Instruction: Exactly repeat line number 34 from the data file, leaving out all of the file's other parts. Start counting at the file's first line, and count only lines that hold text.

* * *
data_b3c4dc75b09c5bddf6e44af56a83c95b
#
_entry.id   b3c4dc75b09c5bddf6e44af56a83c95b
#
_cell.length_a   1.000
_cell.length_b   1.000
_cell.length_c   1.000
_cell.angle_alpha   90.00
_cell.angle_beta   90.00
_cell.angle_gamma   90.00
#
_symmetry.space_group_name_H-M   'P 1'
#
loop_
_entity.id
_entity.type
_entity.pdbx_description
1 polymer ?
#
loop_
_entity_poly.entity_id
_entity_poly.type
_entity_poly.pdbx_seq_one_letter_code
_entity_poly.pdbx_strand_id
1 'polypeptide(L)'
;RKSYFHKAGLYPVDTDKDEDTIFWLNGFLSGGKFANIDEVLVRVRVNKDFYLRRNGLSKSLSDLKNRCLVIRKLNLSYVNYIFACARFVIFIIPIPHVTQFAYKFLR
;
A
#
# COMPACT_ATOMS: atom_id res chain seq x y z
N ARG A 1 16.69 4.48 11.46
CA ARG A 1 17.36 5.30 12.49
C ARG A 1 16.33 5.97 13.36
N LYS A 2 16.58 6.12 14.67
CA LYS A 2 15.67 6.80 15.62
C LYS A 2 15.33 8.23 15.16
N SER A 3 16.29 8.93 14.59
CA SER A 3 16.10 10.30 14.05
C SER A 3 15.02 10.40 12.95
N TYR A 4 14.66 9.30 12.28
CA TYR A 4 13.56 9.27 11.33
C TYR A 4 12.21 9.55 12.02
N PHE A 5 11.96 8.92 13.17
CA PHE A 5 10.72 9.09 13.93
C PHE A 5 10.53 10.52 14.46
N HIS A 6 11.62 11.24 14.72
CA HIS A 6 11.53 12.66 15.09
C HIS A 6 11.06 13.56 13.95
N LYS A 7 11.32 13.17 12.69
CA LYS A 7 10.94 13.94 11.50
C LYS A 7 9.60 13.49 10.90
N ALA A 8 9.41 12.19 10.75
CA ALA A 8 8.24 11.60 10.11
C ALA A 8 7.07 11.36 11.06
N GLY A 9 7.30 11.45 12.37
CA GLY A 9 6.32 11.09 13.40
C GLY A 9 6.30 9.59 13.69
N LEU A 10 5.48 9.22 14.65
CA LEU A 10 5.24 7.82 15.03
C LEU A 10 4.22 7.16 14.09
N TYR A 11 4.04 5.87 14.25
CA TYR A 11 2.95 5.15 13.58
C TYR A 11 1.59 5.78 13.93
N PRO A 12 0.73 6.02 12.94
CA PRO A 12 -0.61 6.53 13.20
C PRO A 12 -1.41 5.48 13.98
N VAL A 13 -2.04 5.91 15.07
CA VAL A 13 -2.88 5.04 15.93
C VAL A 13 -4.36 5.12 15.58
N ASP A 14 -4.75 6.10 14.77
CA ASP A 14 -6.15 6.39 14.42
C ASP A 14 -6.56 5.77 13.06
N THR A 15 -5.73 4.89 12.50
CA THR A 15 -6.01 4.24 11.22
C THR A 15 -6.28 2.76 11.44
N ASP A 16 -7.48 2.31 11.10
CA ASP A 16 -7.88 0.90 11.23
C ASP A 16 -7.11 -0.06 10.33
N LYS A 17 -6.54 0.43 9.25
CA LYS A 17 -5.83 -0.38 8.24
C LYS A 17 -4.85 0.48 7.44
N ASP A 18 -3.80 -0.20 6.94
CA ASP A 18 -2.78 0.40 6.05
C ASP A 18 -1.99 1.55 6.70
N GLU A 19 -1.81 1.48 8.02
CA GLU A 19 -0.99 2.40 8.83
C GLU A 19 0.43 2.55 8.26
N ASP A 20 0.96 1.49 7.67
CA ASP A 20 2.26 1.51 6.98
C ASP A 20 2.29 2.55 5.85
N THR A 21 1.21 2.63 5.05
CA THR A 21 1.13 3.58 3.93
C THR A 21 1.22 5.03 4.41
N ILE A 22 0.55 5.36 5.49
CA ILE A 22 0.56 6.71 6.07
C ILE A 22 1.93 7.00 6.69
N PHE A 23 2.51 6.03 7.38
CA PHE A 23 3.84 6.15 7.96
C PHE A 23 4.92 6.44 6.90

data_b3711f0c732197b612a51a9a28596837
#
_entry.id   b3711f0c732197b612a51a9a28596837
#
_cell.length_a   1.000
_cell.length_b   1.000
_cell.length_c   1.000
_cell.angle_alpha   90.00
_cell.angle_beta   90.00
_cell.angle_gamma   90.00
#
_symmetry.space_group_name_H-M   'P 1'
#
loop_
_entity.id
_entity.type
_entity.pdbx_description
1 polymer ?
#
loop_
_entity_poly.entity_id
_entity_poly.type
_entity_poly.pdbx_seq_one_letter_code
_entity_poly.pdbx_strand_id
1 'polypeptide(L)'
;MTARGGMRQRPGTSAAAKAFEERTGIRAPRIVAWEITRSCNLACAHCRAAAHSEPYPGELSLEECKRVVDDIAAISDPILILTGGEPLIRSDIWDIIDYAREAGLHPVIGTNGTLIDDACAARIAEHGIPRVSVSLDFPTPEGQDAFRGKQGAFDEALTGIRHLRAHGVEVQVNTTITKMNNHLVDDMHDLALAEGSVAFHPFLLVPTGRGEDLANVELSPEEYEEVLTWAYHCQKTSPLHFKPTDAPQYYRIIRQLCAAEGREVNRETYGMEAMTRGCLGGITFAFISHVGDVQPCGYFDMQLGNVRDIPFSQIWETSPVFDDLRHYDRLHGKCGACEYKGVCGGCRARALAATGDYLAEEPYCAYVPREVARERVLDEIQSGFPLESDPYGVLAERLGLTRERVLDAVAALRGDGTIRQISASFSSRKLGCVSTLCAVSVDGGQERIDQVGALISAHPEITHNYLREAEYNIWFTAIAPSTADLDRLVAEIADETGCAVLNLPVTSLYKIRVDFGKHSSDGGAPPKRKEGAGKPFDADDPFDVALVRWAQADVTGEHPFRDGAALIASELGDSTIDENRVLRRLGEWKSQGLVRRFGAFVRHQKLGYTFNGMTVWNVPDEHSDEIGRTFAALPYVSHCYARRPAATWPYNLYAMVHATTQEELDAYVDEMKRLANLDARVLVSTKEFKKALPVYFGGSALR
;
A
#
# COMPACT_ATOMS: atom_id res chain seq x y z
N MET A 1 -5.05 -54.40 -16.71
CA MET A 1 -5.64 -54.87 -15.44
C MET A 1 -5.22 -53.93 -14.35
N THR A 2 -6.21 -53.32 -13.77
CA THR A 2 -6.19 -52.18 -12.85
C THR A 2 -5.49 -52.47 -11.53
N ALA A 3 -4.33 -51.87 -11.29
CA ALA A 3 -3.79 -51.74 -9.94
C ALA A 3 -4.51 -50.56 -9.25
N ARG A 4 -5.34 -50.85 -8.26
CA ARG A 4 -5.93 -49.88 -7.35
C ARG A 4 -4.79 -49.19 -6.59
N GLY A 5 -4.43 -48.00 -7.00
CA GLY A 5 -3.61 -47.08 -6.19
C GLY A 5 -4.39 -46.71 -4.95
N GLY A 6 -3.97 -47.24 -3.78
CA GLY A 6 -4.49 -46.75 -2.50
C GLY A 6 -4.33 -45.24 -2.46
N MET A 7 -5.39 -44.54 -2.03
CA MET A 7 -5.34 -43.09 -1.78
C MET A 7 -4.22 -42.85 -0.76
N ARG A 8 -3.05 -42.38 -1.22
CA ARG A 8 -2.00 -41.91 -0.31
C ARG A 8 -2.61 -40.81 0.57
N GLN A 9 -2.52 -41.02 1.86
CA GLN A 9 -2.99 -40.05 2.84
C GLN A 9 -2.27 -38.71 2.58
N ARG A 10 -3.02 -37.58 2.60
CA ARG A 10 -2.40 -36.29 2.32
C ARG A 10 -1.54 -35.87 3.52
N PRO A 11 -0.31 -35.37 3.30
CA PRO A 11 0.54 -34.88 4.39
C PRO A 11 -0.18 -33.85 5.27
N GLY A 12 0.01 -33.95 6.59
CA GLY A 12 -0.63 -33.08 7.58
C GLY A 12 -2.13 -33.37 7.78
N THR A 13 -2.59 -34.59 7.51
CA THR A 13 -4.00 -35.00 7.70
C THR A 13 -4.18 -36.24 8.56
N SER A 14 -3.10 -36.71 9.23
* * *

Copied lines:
N LYS A 2 16.58 6.12 14.67